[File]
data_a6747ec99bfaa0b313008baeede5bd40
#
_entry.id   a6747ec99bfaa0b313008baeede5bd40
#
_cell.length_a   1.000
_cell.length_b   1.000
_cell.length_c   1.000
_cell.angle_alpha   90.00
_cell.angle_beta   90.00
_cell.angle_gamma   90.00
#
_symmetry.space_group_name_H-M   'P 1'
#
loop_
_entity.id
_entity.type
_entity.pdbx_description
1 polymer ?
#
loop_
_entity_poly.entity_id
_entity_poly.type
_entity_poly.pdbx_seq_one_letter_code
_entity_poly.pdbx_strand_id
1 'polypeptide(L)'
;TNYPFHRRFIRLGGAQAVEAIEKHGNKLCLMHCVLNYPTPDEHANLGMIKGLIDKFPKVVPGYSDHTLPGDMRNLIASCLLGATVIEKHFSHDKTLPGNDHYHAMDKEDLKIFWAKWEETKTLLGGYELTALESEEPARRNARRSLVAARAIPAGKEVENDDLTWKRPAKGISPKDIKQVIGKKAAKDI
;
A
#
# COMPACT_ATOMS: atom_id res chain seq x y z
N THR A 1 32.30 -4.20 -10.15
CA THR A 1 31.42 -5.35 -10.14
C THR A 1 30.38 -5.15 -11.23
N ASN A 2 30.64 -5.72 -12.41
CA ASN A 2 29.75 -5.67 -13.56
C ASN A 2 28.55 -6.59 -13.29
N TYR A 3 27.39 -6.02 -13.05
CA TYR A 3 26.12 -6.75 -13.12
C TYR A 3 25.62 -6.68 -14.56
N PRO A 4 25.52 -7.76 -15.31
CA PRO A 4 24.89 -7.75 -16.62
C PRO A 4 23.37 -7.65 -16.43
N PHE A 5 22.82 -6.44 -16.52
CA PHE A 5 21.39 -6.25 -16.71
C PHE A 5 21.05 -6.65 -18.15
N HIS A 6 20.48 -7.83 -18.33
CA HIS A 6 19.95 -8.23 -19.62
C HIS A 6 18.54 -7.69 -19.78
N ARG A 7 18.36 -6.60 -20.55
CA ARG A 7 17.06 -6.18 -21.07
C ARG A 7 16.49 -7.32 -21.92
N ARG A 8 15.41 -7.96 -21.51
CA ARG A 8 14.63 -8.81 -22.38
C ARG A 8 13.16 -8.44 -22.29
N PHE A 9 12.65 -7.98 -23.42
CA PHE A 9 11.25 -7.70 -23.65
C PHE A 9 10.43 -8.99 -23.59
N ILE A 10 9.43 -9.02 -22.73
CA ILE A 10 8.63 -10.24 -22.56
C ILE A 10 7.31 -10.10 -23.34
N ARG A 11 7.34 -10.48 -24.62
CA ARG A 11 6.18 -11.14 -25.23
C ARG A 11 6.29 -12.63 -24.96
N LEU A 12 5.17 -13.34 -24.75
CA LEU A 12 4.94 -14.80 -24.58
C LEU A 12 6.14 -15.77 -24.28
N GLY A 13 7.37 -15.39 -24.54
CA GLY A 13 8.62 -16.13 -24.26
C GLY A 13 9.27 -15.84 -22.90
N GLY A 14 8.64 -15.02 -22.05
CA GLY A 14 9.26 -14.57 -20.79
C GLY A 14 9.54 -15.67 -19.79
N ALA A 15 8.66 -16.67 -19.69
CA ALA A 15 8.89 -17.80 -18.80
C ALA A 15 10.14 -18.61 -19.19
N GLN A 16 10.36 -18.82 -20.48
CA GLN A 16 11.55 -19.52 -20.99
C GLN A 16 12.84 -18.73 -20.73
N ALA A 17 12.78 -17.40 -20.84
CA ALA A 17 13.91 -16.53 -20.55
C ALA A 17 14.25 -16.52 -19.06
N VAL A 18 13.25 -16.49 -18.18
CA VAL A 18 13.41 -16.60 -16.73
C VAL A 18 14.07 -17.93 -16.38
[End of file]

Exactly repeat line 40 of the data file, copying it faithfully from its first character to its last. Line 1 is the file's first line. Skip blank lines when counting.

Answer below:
N PRO A 4 25.52 -7.76 -15.31